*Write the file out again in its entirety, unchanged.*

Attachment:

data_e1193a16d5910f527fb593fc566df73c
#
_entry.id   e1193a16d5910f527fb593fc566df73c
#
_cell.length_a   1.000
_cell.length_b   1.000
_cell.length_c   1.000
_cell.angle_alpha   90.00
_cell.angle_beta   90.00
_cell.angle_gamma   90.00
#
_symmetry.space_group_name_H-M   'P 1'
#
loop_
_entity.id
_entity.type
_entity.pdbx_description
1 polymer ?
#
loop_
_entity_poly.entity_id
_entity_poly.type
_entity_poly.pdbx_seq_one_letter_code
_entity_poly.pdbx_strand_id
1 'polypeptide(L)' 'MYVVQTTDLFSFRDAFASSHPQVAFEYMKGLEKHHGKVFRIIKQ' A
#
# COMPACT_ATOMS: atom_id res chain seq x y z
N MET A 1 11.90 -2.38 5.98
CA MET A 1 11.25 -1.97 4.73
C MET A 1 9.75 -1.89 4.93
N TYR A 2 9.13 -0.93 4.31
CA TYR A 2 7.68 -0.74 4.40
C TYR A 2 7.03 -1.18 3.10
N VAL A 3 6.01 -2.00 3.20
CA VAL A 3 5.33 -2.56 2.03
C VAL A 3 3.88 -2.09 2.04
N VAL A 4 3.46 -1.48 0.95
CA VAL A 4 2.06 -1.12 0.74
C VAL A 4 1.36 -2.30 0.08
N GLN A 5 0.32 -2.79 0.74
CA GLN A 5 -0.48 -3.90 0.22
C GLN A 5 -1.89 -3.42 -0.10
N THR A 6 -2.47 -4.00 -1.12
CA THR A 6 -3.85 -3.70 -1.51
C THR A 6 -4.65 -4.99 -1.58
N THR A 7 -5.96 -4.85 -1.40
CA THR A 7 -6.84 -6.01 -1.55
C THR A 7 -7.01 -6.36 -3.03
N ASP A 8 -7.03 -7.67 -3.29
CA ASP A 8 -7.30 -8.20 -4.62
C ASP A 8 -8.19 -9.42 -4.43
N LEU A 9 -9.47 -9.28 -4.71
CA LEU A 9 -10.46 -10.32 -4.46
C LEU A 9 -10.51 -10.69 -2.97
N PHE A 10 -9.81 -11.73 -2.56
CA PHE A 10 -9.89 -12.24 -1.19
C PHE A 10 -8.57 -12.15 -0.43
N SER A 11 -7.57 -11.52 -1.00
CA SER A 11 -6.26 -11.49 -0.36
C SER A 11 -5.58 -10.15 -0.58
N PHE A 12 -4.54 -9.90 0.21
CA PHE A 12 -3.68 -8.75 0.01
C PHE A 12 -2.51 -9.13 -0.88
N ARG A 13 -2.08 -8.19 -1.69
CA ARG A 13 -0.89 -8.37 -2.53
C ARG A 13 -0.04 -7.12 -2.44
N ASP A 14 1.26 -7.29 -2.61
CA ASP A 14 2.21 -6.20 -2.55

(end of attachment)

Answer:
data_e1193a16d5910f527fb593fc566df73c
#
_entry.id   e1193a16d5910f527fb593fc566df73c
#
_cell.length_a   1.000
_cell.length_b   1.000
_cell.length_c   1.000
_cell.angle_alpha   90.00
_cell.angle_beta   90.00
_cell.angle_gamma   90.00
#
_symmetry.space_group_name_H-M   'P 1'
#
loop_
_entity.id
_entity.type
_entity.pdbx_description
1 polymer ?
#
loop_
_entity_poly.entity_id
_entity_poly.type
_entity_poly.pdbx_seq_one_letter_code
_entity_poly.pdbx_strand_id
1 'polypeptide(L)' 'MYVVQTTDLFSFRDAFASSHPQVAFEYMKGLEKHHGKVFRIIKQ' A
#
# COMPACT_ATOMS: atom_id res chain seq x y z
N MET A 1 11.90 -2.38 5.98
CA MET A 1 11.25 -1.97 4.73
C MET A 1 9.75 -1.89 4.93
N TYR A 2 9.13 -0.93 4.31
CA TYR A 2 7.68 -0.74 4.40
C TYR A 2 7.03 -1.18 3.10
N VAL A 3 6.01 -2.00 3.20
CA VAL A 3 5.33 -2.56 2.03
C VAL A 3 3.88 -2.09 2.04
N VAL A 4 3.46 -1.48 0.95
CA VAL A 4 2.06 -1.12 0.74
C VAL A 4 1.36 -2.30 0.08
N GLN A 5 0.32 -2.79 0.74
CA GLN A 5 -0.48 -3.90 0.22
C GLN A 5 -1.89 -3.42 -0.10
N THR A 6 -2.47 -4.00 -1.12
CA THR A 6 -3.85 -3.70 -1.51
C THR A 6 -4.65 -4.99 -1.58
N THR A 7 -5.96 -4.85 -1.40
CA THR A 7 -6.84 -6.01 -1.55
C THR A 7 -7.01 -6.36 -3.03
N ASP A 8 -7.03 -7.67 -3.29
CA ASP A 8 -7.30 -8.20 -4.62
C ASP A 8 -8.19 -9.42 -4.43
N LEU A 9 -9.47 -9.28 -4.71
CA LEU A 9 -10.46 -10.32 -4.46
C LEU A 9 -10.51 -10.69 -2.97
N PHE A 10 -9.81 -11.73 -2.56
CA PHE A 10 -9.89 -12.24 -1.19
C PHE A 10 -8.57 -12.15 -0.43
N SER A 11 -7.57 -11.52 -1.00
CA SER A 11 -6.26 -11.49 -0.36
C SER A 11 -5.58 -10.15 -0.58
N PHE A 12 -4.54 -9.90 0.21
CA PHE A 12 -3.68 -8.75 0.01
C PHE A 12 -2.51 -9.13 -0.88
N ARG A 13 -2.08 -8.19 -1.69
CA ARG A 13 -0.89 -8.37 -2.53
C ARG A 13 -0.04 -7.12 -2.44
N ASP A 14 1.26 -7.29 -2.61
CA ASP A 14 2.21 -6.20 -2.55